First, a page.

The organizers of the No Fossil Fuel Money pledge told Sludge that all these contributions would constitute violations, but that Carter signed the pledge on March 5 and the pledge is forward-looking from when it is signed. “The No Fossil Fuel Money coalition encourages pledge signers to return any past fossil fuel contributions and we’ve had many candidates who have done so in the past,” they added.

Carter has been endorsed by Richmond, House Majority Whip Rep. James Clyburn (R-S.C.), Rep. Ro Khanna (D-Calif.), and other prominent Democrats. His federal Democratic donors include the leadership PAC of Rep. Filemon Vela (D-Texas), a founding member of the Congressional Oil and Gas Caucus. 

Peterson signed the No Fossil Fuel Money pledge on March 1. Sludge identified a donor to both Peterson and Carter that would have constituted a violation if it was received after signing. Lobbyist Randall Womack of Harris, DeVille & Associates donated $2,800 each to Carter and Peterson in December 2020. Womack’s lobbying clients include multiple fossil fuel interests, including Koch Companies Public Sector, Louisiana Oil and Gas Association, Sasol North America, and Gulf South Pipeline Company. 

In addition to serving as a Louisiana state senator, Peterson has worked as counsel at the Dentons law firm’s global energy practice since 2014. The company, one of the largest law firms in the world, represents oil and gas companies including Total SA, Enbridge and Lukoil, as well as renewable energy companies engaged in solar and wind development. Peterson told Sludge that she did not represent any oil and gas companies at the firm, adding that her work “never contradicted the values I hold in the Green New Deal and the fight for climate justice.”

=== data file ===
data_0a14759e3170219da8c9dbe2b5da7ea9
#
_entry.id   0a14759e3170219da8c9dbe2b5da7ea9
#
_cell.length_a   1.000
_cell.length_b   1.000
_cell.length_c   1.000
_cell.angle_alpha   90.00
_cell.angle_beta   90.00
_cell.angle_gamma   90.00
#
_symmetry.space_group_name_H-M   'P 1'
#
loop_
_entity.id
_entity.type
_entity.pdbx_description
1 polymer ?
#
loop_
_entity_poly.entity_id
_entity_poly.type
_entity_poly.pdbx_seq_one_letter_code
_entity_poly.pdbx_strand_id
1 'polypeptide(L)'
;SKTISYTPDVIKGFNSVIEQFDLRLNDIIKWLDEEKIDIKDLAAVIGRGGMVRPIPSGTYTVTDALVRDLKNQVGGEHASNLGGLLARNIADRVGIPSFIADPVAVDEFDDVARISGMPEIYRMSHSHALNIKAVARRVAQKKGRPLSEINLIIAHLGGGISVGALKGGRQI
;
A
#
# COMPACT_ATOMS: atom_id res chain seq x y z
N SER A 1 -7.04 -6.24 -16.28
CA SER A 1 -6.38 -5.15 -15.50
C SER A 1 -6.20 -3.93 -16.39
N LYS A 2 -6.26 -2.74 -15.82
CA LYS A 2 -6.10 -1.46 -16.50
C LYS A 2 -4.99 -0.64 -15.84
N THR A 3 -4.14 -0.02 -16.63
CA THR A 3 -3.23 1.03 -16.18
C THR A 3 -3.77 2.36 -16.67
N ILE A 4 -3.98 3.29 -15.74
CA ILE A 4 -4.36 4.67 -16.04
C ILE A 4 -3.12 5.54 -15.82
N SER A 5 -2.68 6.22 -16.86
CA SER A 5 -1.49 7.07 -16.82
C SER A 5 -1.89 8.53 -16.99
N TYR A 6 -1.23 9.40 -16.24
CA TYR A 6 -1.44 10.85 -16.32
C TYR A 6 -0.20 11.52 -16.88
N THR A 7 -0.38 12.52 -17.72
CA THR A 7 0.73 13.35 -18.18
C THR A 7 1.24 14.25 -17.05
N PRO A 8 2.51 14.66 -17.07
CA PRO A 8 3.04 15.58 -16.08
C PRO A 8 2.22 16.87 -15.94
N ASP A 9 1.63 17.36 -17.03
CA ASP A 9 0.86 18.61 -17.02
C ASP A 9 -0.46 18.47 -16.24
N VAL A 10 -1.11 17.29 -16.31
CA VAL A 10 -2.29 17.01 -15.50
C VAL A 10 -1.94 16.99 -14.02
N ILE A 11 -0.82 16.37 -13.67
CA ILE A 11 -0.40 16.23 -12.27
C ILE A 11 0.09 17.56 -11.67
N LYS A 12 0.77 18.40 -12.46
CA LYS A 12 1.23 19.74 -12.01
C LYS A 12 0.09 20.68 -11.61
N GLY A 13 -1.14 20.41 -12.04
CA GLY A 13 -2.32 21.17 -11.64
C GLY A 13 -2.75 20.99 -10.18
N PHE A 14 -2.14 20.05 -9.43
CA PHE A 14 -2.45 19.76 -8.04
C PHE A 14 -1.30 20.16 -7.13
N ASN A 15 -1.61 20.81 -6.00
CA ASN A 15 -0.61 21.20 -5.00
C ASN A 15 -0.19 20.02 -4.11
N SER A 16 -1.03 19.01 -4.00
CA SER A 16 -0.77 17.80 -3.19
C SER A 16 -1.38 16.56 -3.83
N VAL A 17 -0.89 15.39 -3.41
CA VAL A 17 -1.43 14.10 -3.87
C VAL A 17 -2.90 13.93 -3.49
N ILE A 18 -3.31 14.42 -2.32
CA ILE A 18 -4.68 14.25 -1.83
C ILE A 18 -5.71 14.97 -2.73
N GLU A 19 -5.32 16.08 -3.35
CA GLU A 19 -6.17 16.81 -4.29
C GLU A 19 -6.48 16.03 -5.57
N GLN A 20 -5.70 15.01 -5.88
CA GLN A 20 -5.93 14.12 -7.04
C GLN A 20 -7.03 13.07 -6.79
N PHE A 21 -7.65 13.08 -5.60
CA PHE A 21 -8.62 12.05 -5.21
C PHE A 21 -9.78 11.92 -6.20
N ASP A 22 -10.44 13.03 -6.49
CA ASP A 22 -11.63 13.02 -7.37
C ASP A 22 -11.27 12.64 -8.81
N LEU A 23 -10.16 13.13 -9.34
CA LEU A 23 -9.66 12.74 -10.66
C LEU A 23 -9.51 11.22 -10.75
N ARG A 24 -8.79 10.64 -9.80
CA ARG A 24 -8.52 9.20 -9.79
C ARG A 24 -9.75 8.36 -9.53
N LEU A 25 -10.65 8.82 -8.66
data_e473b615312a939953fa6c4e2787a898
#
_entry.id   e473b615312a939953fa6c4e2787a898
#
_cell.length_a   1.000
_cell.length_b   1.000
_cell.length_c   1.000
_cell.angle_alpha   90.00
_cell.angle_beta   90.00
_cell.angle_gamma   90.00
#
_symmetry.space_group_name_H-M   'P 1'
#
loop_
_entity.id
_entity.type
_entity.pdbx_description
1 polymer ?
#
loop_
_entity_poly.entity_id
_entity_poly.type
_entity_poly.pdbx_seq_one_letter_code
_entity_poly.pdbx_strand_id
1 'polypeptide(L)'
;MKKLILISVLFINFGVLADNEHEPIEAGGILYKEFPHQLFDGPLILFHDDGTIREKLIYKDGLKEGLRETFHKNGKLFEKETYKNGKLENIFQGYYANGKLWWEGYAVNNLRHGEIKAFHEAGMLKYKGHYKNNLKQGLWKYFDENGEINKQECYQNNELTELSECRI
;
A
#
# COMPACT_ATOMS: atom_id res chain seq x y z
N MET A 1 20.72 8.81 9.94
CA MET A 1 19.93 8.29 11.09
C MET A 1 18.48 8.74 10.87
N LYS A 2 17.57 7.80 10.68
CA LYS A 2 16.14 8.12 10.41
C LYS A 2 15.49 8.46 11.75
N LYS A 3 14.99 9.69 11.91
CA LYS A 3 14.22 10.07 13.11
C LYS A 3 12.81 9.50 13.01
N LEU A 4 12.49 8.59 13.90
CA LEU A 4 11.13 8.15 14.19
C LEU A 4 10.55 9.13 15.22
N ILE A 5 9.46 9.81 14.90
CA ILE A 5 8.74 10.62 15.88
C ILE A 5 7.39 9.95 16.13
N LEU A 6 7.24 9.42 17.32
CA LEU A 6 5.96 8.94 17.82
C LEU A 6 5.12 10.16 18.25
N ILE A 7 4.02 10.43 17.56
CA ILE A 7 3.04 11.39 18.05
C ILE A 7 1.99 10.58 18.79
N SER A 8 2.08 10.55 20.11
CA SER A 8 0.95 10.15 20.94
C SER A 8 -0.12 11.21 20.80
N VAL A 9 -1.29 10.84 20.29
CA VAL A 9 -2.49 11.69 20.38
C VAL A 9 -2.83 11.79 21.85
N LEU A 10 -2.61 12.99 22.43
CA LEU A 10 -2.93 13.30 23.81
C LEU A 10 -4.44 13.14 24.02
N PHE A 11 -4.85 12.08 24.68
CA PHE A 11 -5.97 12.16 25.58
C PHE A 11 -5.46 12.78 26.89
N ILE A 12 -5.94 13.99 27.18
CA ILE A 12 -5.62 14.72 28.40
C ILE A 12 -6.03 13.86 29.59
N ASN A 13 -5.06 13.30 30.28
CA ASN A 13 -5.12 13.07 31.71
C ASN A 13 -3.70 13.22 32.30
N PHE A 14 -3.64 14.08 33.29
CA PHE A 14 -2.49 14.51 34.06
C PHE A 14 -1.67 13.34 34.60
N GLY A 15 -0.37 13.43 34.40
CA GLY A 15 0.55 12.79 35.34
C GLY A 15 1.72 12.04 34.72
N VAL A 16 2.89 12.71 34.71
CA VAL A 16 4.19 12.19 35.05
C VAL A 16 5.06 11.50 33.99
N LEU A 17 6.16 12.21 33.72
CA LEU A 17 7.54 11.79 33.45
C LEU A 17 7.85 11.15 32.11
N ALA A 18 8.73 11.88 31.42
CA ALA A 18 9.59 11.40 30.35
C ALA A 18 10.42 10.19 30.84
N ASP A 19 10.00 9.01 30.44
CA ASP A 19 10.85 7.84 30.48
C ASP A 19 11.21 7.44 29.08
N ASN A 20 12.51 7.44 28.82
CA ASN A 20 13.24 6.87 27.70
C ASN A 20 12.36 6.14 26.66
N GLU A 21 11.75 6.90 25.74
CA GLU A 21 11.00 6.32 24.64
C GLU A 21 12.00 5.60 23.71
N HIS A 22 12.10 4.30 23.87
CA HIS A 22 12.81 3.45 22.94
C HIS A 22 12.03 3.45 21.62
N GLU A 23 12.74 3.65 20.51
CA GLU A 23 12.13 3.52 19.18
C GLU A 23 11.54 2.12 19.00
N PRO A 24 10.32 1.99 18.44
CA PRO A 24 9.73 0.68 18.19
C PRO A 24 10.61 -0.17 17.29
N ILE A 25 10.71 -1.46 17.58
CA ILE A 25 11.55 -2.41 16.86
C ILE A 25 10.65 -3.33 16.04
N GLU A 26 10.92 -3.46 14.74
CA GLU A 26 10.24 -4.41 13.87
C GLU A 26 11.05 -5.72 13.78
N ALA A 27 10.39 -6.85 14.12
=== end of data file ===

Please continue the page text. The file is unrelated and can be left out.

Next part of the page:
Responding to a candidate survey from The Coalition Against Death Alley, Peterson declined to explicitly oppose new petrochemical plants along the Mississippi, saying that such plans should be considered on a case-by-case basis. A subsidiary of Taiwan-based Formosa Plastics is seeking to build a new plastics production complex along the river in St. James Parish that has been approved by the state to emit 800 tons of toxic air pollutants each year. Many residents of the year area oppose the proposal on the grounds that it would further deteriorate the local air quality while also contributing to global warming by emitting millions of tons of greenhouse gases. Neither Peterson nor Carter have come out against the Formosa proposal. 

Peterson’s endorsers include the League of Conservation Voters Action Fund, Our Revolution, and the Congressional Progressive Caucus PAC. 

Carter and Peterson have split on major votes affecting the oil and gas industry during their time in the state Senate. In 2018, Carter voted with Republicans on a critical infrastructure bill that established new criminal penalties on protesters and others who step onto land owned by the oil and gas industry. The bill was used to charge journalist Karen Savage and others in August 2018 for entering property owned by Energy Transfer Partner for construction of the Bayou Bridge oil pipeline. The bill was supported by Energy Transfer Partners as it moved through the legislature. Peterson was one of four senators to vote against the bill. 

The candidate polling third in the contest, Baton Rouge community activist Gary Chambers, has a far more robust environmental platform on his website. Chambers endorses the Green New Deal and outlines an environmental justice platform he says he developed with input from residents of the district. His plan calls for full federal funding for Louisiana’s Department of Environmental Quality’s environmental justice programs, strengthening community involvement in the Superfund cleanup process, increasing fines on polluters, and limiting the use of eminent domain. Chambers did not respond to Sludge’s request for comment for this article. 

Last week, the New Orleans hub of the Sunrise Movement put out a Green New Deal scorecard grading Chambers, Peterson, and Carter. Chambers got the highest score on each of the four topics evaluated by the group—green economy, racial and climate justice, commitment to a Green New Deal, and holding polluters accountable—followed by Peterson and then Carter.

Read more:

Is Your Rep Invested in Fossil Fuels?

Newsom Delivers for Energy Clients of Lobbyist He Celebrated at French Laundry

Mysterious Dark Money Group That Backed ‘Big Oil’s Favorite Democrat’ Was Funded by Big Oil

Top Democratic Law Firm Helps Oil Companies Dodge Climate Regulations